Matthew Marrier of Liquid Riot describes the Shrub Down as “savory and refreshing.” Staff photos by Shawn Patrick Ouellette

LIQUID RIOT’S “Shrub Down” not only screams falling leaves and fires in the wood stove, it would be a perfect pre-dinner cocktail on Thanksgiving Day.

This shrub cocktail features cranberries and sage, and is light enough that it won’t weigh you down before the big meal. It’s not “overly rich,” says bartender Matthew Marrier. “It’s really more savory and refreshing.”

The Shrub Down Staff photo by Shawn Patrick Ouellette

Shrubs are vinegar-based drinks that date back to Colonial times but have been widely rediscovered in the last decade. “I like to think that our new cocktail is a modern take on a Colonial classic,” Marrier said.

Marrier credits bar manager Kristin Rouse with this recipe. It will be on the Liquid Riot fall menu, and the ingredients will change seasonally.


2 ounces Liquid Riot Old Port Straight Bourbon Whiskey

2 ounces Cranberry-Sage Shrub

Seltzer water

Fresh sage leaf

Combine the whiskey and the shrub in a mixing glass with ice and stir. Strain over crushed ice into a chilled rocks glass. Top with seltzer. Garnish with the sage leaf.


1 pound fresh or frozen cranberries

1 cup sugar

1 cup apple cider vinegar

2 fresh sage leaves

Preheat the oven to 350 degrees F. Line a baking sheet with parchment. Bake the cranberries on the prepared sheet for 20 minutes. Let cool.

Transfer the cranberries to a 1-quart jar with a tight-fitting lid. Add the sugar, cover and shake vigorously to fully coat the berries. Let the mixture stand in cool, dark place for 5 hours.

Add the vinegar to the jar, cover and shake. Add the sage leaves, cover, and let rest in a cool, dark place for 24 hours, shaking periodically. Strain before drinking.

THE SECRET TO Jeff Sherman’s ode to autumn, “Let’s FALL in Love,” is Tom Cat gin.

“It’s aged in American oak barrels, so it drinks like a bourbon, but you still know you’re drinking gin because of the juniper berries,” said Sherman, a bartender at Crooners and Cocktails. “It’s made with honey, and it’s this sweet, oaky gin.”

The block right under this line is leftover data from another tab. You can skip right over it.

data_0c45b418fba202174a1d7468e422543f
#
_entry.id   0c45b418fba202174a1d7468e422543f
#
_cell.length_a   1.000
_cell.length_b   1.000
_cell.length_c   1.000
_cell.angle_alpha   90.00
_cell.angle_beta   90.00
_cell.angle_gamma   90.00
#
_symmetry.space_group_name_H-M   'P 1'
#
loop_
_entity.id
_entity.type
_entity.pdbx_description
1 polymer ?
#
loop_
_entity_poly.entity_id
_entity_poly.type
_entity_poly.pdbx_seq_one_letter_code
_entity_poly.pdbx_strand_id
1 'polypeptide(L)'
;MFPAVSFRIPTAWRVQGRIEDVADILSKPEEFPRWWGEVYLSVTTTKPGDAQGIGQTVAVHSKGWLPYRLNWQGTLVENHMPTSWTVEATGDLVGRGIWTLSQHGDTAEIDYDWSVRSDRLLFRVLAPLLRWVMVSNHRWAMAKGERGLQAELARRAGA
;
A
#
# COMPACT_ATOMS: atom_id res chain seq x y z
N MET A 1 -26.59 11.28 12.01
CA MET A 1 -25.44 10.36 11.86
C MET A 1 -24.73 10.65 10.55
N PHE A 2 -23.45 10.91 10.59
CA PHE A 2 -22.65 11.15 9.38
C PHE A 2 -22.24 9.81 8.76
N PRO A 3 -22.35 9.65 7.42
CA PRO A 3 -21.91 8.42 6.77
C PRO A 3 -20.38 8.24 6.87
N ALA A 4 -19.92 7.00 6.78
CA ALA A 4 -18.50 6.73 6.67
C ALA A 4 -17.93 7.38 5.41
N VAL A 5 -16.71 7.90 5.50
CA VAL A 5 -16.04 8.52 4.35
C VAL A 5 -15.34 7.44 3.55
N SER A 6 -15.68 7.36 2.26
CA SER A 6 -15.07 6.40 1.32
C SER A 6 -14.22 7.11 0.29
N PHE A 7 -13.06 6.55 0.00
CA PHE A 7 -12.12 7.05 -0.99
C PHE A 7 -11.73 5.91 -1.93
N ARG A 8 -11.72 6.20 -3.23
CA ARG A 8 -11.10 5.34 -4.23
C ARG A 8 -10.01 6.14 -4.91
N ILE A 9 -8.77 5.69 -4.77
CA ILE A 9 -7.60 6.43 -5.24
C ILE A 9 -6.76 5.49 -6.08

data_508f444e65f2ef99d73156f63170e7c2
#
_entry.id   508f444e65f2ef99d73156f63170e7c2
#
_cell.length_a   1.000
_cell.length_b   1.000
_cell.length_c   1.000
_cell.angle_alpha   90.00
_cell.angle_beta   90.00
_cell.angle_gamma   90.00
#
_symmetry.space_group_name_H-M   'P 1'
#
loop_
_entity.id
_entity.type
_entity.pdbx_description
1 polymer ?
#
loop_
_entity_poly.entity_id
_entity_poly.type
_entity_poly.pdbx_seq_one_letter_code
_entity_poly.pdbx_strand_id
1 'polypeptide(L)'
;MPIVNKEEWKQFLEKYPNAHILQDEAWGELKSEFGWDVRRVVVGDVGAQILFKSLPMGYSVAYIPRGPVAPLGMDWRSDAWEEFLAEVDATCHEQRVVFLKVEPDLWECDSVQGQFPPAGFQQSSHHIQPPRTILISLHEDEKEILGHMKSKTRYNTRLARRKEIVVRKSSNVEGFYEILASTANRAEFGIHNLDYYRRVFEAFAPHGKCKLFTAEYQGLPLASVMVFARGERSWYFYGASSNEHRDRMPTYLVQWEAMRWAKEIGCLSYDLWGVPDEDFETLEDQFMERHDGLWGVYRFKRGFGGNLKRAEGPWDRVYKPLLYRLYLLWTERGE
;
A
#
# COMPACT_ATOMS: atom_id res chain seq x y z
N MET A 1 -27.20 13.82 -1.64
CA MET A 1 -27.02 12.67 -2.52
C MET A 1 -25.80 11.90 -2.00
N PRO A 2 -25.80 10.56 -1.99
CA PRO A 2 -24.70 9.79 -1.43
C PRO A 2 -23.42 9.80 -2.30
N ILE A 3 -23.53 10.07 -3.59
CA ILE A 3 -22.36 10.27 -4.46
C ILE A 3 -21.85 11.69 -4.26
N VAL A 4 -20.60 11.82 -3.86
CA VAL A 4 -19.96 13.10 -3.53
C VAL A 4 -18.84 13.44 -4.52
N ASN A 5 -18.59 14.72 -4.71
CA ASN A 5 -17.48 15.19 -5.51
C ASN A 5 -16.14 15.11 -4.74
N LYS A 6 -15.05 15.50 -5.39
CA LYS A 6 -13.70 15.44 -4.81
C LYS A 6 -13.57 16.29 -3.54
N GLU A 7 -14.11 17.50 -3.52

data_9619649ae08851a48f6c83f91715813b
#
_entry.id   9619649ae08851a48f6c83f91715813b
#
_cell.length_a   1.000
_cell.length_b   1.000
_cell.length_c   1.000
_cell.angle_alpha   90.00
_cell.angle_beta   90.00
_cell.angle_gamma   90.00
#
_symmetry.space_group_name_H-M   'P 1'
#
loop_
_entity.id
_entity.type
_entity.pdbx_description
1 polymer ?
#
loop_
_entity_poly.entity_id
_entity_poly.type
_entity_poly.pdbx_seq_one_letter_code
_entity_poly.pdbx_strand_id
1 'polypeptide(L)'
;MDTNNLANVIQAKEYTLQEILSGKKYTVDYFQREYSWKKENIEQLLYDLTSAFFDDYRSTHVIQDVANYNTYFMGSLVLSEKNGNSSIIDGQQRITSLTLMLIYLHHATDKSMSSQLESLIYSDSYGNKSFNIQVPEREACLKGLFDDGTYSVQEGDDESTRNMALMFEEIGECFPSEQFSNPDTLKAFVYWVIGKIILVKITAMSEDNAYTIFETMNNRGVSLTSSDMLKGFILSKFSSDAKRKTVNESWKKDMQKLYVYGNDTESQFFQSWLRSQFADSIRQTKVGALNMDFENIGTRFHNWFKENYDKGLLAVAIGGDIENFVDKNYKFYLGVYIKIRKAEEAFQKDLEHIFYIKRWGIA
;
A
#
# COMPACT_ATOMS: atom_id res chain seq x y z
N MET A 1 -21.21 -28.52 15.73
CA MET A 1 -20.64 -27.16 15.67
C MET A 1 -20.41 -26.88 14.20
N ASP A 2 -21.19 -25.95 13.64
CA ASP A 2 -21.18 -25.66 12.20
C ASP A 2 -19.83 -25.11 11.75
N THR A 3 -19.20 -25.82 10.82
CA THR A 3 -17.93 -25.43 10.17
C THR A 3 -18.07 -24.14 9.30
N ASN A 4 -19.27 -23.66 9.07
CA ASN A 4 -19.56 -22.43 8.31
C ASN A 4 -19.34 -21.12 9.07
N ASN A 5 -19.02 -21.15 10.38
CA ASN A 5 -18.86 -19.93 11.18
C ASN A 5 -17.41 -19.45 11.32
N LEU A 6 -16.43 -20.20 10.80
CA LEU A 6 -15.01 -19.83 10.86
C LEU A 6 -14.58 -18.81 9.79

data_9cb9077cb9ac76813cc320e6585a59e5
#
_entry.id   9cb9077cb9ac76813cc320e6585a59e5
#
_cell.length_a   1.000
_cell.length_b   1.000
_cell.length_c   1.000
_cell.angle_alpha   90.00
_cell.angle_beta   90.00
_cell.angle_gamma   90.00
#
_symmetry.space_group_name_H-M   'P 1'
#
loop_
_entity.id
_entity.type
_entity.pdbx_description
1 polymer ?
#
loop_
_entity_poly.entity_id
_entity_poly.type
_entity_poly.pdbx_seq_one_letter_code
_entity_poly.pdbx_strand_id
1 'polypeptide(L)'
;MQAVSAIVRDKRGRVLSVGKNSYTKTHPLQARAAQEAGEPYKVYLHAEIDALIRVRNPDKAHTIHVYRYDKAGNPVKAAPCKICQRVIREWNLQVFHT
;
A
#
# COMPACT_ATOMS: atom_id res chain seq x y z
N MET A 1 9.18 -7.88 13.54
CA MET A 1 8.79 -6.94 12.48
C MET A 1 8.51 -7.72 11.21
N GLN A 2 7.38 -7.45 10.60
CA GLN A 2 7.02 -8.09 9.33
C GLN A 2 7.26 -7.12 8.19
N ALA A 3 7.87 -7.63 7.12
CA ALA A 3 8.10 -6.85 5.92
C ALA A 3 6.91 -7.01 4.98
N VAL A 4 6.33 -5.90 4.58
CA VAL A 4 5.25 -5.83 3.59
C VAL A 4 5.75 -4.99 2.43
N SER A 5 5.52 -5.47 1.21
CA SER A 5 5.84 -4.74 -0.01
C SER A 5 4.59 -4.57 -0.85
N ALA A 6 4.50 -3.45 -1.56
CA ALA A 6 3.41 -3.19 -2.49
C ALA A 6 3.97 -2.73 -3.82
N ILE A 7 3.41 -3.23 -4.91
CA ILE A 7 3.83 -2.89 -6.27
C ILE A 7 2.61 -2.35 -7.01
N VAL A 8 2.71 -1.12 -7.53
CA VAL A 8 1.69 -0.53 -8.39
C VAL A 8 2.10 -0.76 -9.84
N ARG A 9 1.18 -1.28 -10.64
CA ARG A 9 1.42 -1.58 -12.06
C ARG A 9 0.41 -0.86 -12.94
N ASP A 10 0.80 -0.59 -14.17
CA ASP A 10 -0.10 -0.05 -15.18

The gin is so smooth it’s good on the rocks, he said, but that smoothness also makes it perfect for a cocktail. The “ginger syrup” in the cocktail is made with fresh ginger, so it’s more like a ginger juice. (And it’s good in tea, too, Sherman says.)

“It’s really potent, which is why there’s only a couple of dashes in it,” Sherman said.

If you don’t want to make the orange tincture, you can substitute orange bitters.

“It’s a way to add a little bit of citrus flavor without diluting the drink,” Sherman explained.

Let’s Fall in Love Photo by Jeff Sherman


1.5 ounces Tom Cat Gin

1 ounce apple cider

1/4 ounce Campari

1/4 ounce lemon juice

Dash simple syrup

2 dashes Ginger Syrup

2 dashes Orange Tincture

Mix all the ingredients together. Shake hard over ice, then double strain. Serve in a chilled coupe.


1/4 pound ginger root (1 big knob)

1/4 pound sugar

1/2 cup boiling water (just enough to get the blender going)

Combine all the ingredients in a blender. Blend. Strain.


Add the peel from 3 oranges to 1 cup grain alcohol and soak for 2 weeks.

BIRCH SHAMBAUGH and Fayth Preyer, the owners of Woodford Food & Beverage, named the Oakdale Special after Portland’s Oakdale neighborhood.

Fall is a good time for whiskey, and the Oakdale Special is a modern take on a classic Manhattan that, Shambaugh says, does “a nice job of showcasing rye’s backbone and spicy notes.”

“We’re particular suckers for a rye that has a nice oakiness along with the warmer spice flavors,” he said. “Pairing one with the bittersweet note of an amaro can further accentuate the whiskey’s character while introducing additional complexity.”‘

Shambaugh and Preyer like George Dickel Rye or Rittenhouse Bonded Rye for this drink, but they say Old Overholt can work well, too.

The Oakdale Special Photo by Birch Shambaugh



1 1/2 ounces rye whiskey

3/4 ounce Cynar

3/4 ounce Carpano Antica Vermouth

Orange peel or slice


Half fill a cocktail shaker or pint glass with ice for mixing.

Place a few cubes of ice in Old Fashioned or rocks glass. The larger the cube, the better.

Shake 3 or 4 strong dashes of bitters over the cubes in the glass.

Combine the spirits in the shaker or pint glass. Stir until chilled and strain over the ice and bitters in the Old Fashioned glass.

Serve with a stirring rod and garnish with the orange and cherry.